Thanks for the info., Todd. I assume that wouldn't apply (though this apparently isn't relevant here) if there were illegal activity going on, right?

But something like that really is a very strong kind of anti-whistle-blower maneuver. Even if illegal activities are exempted, any dirty business practices short of that must be covered up. Bad news.

I wonder how that squares with lawsuits for harassment and so forth. If an employee sued for discrimination in discharge, harassment, or something like that, the employee would have to disclose what had been said as evidence, even if conversations, etc., were not in and of themselves illegal.

There are whistleblower laws which can protect the whistleblowers. NDAs by and large are civil agreements and thus criminal cases can render them moot with the proper subpoenas and testimony. In the few cases I've seen, where an NDA and testimony conflict and the information revealed in the testimony would pose a risk to one party or the other, the records can be sealed. (I'm not a laywer though).


In case you didn't see it, this column from Ms. Lopez over at NRO is good:


Imagine that the Catholic Church is concerned that their nuns are defending the indefensible!

If I copied this right, you can find the Brazos PP case and TRO here:


No shocker, but PP is represented by Vinson & Elkins - the evil law firm of Enron infamy.

Related to your bad news, American Papist is reporting that sister's congregation is starting to feel the heat thank heavens:


Great follow-up, Scott. Thanks. As Am Papist says, they would not have changed their position without pressure. It will be interesting to see if they follow through and absolutely make her stop. Right now they are just "working with" her or whatever the phrase is.

Right now they are just "working with" her or whatever the phrase is.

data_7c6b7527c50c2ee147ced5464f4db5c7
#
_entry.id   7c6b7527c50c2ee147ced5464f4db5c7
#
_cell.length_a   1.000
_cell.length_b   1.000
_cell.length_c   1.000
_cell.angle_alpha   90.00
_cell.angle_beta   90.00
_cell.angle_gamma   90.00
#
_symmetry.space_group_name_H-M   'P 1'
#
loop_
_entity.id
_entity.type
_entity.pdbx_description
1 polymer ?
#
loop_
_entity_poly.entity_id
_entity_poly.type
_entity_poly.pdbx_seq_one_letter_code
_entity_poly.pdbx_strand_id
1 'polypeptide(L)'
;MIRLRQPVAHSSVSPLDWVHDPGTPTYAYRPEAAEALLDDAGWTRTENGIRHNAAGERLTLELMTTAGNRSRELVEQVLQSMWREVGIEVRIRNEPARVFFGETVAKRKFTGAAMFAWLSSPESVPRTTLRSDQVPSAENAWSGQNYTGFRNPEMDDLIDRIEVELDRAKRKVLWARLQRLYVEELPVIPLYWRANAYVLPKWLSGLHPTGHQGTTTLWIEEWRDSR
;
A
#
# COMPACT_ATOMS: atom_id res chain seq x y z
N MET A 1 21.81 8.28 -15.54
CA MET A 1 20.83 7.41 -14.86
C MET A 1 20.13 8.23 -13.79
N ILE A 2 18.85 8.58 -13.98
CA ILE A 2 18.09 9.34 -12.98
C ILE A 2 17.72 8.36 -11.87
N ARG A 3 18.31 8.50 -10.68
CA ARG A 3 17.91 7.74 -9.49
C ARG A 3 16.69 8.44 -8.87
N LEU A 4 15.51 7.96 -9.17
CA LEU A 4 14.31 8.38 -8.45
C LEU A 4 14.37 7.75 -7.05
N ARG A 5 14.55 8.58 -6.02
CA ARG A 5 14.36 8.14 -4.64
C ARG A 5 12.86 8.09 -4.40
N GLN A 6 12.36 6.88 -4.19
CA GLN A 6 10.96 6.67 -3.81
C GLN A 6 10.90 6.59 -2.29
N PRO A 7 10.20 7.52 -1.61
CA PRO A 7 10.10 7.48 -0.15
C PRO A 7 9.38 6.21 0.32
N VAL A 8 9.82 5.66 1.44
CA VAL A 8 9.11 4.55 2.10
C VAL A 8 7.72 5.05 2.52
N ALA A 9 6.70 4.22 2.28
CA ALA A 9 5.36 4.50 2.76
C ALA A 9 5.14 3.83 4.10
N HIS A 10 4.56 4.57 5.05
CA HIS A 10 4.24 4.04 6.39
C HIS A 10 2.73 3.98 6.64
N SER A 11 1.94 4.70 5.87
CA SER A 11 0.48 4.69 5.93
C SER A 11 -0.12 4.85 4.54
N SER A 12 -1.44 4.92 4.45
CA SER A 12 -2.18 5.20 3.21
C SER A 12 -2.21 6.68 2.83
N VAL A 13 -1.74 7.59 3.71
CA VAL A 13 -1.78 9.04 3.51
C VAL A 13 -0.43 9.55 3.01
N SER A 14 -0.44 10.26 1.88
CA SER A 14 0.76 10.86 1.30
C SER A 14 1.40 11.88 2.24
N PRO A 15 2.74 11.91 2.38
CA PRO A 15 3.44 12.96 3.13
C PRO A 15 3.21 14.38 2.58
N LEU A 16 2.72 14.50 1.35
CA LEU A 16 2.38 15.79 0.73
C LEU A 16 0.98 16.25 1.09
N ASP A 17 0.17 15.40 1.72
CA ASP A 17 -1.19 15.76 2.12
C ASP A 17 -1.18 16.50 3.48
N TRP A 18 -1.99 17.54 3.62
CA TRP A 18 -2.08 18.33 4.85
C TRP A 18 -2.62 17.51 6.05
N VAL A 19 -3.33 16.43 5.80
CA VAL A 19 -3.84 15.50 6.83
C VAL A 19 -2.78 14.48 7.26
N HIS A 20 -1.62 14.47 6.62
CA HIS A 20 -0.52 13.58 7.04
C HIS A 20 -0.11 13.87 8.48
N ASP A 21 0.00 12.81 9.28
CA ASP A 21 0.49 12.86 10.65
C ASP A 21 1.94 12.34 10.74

A flimsy response, but I'm glad this didn't just go away. This story is really drawing out the orcspeech. When it was reported on another blog, one cackled that nothing would be done at all. Over at Jimmy Akin's blog, one troll is pretending that the sister's formal cooperation is in doubt and her motives indiscernable in the teeth of all evidence to the contrary.

Re: nondisclosure of *what*?

Johnson was talking a lot about how PP's shift to an abortion-based profit model really disturbed her. She actually believed in the "prevention" rhetoric.

News of that shift away from "prevention" is pretty corrosive to PP's public image and the "safe, legal, rare" cant. It might even encourage some to follow in Johnson's footsteps.

And if that single clinic's shift to abortion profiteering reflects a larger PP strategy at the state or national level, the organization *really* doesn't want that news to get out.

In fact, since Johnson was a director, isn't it pretty certain that the changes came from higher up? Who were the "bosses" to whom the Fox story refers?

The NDA also targets the pro-life group that has taken Johnson in. Strange, that...

Whoops, I mean "restraining order," not "NDA."

One last thing: PP president Cecile Richards is the daughter of former TX governor Anne Richards. Any Texas policy setters within PP likely have close connections with the national organization and the state Democratic Party.

That restraining order means there could be a bigger story here.

I assume that wouldn't apply (though this apparently isn't relevant here) if there were illegal activity going on, right?

A contract cannot be used to violate the law. If your employer makes you sign a NDA and then blatantly breaks the law under the cover of the NDA, the NDA offers them no protection if you take it to the police.

I take your point, Kevin Jones. Since she has _already_ said something damaging concerning their pushing for more abortions, it looks like the horse is out of the barn already, but the restraining order seems to imply there are more horses in the barn that she hasn't yet let out.